• #1773

  • #1774
    Eric_Ross wrote:

    Stop with this crap already people, my God let it go.

    I agree completely, the fact this "discussion" has went on for over 100 pages is just pathetic.  

  • #1775
    Fixing_A_Hole wrote:

    I agree completely, the fact this "discussion" has went on for over 100 pages is just pathetic.  

    How so? Much in history are 'pathetic', as you call it. Why did the Roman Empire fell? Could Hitler have won WWII? etc etc. Books about Hitler and of WWII are in the millions. What's more challenging in chess history than this topic about Fischer and Karpov? Your local chess club, celebrating 20 years of active 'service', or what? Smile

  • #1776
    livat01 wrote:
    Fixing_A_Hole wrote:

    I agree completely, the fact this "discussion" has went on for over 100 pages is just pathetic.  

    How so? Much in history are 'pathetic', as you call it. Why did the Roman Empire fell? Could Hitler have won WWII? etc etc. Books about Hitler and of WWII are in the millions. What's more challenging in chess history than this topic about Fischer and Karpov? Your local chess club, celebrating 20 years of active 'service', or what? 

    Discussing why and how things happened regarding historical events is entirely different. These discussions in chess about "who would win against who" when discussing players of different eras, or players who are dead, is 100% hypothetical and moot, there is no way to make progress in the discussion.  It's just a mish-mash of "X is my favorite player, therefore X would win" or "Y played this opening/style, Z played this opening/style, therefore Z would win".

  • #1777

    I don't know. This topic draws soo much interest beyond fandom, idolizing and obsession. Of course it's a hypothetical conversation. But between a player at the height of his illustrious journey to the WC, after many years of setbacks, "conspiracies", going through hoops ever since he was fifteen. An up-n-coming young challenger. The perennial product of the Soviet cog groomed to take back the crown from the Yankee upstart.

    The implications, as Morra opined, had Karpov won against Fischer are intriguing. It may have better prepared him, added much validity to his self-esteem knowing he had bested Bobby and wasn't the default Champion going into his future matches with Kasparov.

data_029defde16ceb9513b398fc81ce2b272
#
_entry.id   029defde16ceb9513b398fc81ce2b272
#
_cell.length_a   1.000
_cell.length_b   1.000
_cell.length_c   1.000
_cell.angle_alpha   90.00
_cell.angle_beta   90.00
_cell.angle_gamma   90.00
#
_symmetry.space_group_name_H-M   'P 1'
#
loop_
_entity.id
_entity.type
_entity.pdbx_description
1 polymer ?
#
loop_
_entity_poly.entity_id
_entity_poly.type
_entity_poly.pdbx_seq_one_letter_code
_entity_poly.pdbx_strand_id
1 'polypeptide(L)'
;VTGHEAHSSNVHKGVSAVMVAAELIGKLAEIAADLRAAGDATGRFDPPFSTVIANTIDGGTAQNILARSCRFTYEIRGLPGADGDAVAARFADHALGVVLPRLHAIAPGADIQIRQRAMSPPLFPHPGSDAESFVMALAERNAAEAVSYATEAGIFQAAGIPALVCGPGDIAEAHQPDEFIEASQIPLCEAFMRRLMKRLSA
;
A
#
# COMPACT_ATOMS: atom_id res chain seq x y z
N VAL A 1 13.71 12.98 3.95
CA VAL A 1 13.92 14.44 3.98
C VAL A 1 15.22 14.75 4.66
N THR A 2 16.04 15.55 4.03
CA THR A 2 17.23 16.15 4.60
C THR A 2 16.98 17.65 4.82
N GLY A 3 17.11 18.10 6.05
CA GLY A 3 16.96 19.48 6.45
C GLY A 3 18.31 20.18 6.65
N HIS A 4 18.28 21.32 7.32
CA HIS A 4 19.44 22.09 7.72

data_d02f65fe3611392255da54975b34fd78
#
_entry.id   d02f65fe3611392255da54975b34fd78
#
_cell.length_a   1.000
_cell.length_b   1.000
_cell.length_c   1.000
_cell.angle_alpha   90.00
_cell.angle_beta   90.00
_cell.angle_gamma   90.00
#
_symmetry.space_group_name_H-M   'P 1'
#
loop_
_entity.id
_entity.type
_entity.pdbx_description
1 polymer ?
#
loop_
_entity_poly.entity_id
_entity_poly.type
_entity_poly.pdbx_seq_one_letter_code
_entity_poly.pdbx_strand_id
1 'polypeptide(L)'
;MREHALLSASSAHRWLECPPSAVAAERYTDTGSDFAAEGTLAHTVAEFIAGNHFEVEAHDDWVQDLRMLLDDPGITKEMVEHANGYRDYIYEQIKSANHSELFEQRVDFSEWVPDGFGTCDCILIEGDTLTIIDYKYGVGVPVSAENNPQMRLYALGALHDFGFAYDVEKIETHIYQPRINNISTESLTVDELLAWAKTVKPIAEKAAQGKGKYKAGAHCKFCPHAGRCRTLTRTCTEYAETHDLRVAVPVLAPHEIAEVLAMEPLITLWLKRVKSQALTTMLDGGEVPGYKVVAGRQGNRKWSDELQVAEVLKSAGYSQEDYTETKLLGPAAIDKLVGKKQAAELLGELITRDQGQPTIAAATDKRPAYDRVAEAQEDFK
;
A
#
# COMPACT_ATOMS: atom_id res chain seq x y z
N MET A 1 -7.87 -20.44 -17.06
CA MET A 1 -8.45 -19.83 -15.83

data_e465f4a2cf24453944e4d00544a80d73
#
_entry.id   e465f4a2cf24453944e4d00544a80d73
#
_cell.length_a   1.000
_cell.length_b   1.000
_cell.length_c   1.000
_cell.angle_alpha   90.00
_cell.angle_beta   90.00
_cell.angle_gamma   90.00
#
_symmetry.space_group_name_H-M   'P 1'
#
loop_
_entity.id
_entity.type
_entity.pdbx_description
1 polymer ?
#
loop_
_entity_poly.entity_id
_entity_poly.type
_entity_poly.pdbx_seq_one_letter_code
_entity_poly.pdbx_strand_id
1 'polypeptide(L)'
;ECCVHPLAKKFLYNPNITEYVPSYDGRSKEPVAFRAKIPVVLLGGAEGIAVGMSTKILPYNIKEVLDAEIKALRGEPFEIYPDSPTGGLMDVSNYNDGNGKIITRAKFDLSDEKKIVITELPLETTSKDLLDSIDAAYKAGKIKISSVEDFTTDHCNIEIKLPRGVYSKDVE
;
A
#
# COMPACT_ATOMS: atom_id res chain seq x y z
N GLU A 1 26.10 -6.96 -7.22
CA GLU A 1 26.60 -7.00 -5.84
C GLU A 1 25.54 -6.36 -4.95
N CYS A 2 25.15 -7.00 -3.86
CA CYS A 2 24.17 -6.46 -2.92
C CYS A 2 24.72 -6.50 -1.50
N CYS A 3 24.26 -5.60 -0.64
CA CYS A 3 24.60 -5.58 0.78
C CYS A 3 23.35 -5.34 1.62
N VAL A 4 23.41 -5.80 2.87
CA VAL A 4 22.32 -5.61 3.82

I believe history would've been different from then on.

    Likewise, if they had played and Bobby, without a doubt in my mind, beat Karpov...could well as have the legendary career that the two K's enjoyed.

    Ah, what might have been.

    An analogy would be the Pacquiao-Mayweather fight.

    It never happened five years ago (maybe more) and many were disappointed, speculated about the outcome.

    Fortunately, they did fight. Yet some still speculate about the rematch. I don't think it's at all pathetic to discuss the many possibilities of such a game between them. They were roughly the same age (5-7yrs differential) playing strong chess. But they had differing styles and to me more than enough juice to call such a match Epic. I think that's worth discussing even though Bobby's gone. We have, because of the internet, many resources, information, game scores from 1975, to draw from. To make reasonable deductions for ourselves to at least debate about the outcome.

  • #1778

    Perhaps it was good that Bobby Fischer disappeared from the chess world. It gave a chance for Korchnoi to shine. I mean, the '74 and '78 Karpov - Korchnoi encounters were fantastic. And the fact that Korchnoi qualified to be the challenger once again in 1981 - when he was 49 or 50 years old, is also remarkable - despite the fact that he was massacred by Karpov. Korchnoi is also one of my favorite players - a true old fighter of the 64 squares. :)

  • #1779

    Fischer was a great chess player but as a person a total cockhead

  • #1780

    Heh. Some would consider and observe, Garry's many antics, shenanigans during his career as douchy. That he was overambitious enough, self-entitled to be a more of a c__khead than Bobby may have been. Ever.